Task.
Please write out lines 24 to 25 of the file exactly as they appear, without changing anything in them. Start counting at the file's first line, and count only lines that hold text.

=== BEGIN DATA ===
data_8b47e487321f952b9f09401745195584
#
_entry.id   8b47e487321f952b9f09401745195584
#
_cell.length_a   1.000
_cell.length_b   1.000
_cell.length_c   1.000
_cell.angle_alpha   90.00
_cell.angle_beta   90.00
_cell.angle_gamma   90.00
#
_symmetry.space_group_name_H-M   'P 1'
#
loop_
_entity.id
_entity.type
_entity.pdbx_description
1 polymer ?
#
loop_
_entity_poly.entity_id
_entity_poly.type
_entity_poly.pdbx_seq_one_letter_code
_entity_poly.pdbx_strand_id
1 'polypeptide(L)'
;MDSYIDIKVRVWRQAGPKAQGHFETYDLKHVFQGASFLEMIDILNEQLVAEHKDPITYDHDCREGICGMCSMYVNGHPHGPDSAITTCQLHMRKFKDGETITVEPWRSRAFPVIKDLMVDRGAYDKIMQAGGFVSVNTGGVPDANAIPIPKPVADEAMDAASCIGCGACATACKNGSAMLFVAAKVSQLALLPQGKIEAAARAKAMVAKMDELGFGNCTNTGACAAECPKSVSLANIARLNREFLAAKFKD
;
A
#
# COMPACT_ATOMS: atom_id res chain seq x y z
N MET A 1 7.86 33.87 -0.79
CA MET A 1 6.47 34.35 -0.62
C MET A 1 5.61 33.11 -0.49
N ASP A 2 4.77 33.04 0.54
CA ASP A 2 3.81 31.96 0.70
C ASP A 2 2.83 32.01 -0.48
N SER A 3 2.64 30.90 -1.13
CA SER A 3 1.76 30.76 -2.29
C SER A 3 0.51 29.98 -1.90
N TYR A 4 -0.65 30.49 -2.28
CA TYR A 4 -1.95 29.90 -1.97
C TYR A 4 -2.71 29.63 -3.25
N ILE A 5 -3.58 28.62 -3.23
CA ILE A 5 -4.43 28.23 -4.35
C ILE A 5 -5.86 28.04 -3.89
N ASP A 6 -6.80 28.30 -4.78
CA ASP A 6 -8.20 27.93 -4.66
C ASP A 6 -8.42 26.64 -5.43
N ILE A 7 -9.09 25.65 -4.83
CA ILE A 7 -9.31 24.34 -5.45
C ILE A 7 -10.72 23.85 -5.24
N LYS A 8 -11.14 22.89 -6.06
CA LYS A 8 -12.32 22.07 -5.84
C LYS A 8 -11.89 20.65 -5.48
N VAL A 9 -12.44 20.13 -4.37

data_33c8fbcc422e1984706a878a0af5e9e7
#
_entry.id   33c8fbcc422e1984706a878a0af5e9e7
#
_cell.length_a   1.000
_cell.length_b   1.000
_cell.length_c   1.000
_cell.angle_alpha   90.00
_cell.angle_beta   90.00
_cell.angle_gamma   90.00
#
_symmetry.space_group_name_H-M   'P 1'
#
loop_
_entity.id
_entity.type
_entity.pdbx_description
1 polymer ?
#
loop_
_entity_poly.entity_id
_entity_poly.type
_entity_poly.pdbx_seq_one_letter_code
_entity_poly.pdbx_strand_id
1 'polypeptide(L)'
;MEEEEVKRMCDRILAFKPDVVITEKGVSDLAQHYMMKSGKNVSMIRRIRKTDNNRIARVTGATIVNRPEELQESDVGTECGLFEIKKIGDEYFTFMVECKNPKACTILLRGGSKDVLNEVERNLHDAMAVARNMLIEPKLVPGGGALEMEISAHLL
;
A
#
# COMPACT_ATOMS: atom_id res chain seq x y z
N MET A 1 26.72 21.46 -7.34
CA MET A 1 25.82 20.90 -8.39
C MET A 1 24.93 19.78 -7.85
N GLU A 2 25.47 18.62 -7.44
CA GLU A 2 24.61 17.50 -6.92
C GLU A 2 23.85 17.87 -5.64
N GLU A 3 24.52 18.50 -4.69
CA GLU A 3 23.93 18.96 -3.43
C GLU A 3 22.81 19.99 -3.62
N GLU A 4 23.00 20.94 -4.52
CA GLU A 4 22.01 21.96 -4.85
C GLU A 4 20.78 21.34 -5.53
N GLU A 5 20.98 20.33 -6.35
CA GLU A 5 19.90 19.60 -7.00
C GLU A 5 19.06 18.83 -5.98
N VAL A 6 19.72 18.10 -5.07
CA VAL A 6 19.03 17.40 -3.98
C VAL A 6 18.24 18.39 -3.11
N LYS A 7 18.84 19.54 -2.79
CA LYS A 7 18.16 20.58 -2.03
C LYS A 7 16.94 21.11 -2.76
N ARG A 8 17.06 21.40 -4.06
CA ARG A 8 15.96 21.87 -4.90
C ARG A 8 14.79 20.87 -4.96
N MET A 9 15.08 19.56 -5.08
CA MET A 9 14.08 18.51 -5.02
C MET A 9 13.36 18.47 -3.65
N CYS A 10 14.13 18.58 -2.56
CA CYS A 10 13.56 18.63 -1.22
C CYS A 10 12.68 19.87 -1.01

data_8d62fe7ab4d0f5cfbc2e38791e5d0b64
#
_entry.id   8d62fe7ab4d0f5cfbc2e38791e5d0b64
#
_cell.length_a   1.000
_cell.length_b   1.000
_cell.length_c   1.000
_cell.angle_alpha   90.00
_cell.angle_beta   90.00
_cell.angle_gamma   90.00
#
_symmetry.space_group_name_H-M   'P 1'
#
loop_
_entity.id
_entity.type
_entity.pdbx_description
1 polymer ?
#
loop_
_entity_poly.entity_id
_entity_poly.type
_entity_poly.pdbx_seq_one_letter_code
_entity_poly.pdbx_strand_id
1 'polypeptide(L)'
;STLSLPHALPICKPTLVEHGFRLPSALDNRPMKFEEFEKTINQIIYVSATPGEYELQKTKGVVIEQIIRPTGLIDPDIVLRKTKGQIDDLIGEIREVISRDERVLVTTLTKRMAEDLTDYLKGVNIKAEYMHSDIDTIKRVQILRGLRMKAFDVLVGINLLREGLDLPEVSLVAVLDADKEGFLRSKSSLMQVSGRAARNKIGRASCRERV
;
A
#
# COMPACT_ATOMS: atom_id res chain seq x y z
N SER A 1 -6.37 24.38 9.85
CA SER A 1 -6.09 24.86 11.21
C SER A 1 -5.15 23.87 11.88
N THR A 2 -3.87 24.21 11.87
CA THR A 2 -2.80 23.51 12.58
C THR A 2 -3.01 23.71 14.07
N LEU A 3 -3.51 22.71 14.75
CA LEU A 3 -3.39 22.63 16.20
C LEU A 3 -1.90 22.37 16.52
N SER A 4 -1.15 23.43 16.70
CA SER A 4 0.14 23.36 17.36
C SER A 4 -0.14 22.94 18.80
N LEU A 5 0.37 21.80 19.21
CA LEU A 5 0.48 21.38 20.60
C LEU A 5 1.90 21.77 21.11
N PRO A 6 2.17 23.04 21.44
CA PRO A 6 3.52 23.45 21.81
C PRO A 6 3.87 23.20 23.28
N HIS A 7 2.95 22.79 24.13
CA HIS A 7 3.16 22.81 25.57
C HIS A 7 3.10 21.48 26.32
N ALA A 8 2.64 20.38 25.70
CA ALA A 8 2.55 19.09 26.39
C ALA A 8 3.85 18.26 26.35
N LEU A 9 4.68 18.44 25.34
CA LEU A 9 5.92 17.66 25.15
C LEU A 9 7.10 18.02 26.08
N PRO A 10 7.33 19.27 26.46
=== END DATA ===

_entity_poly.pdbx_strand_id
1 'polypeptide(L)'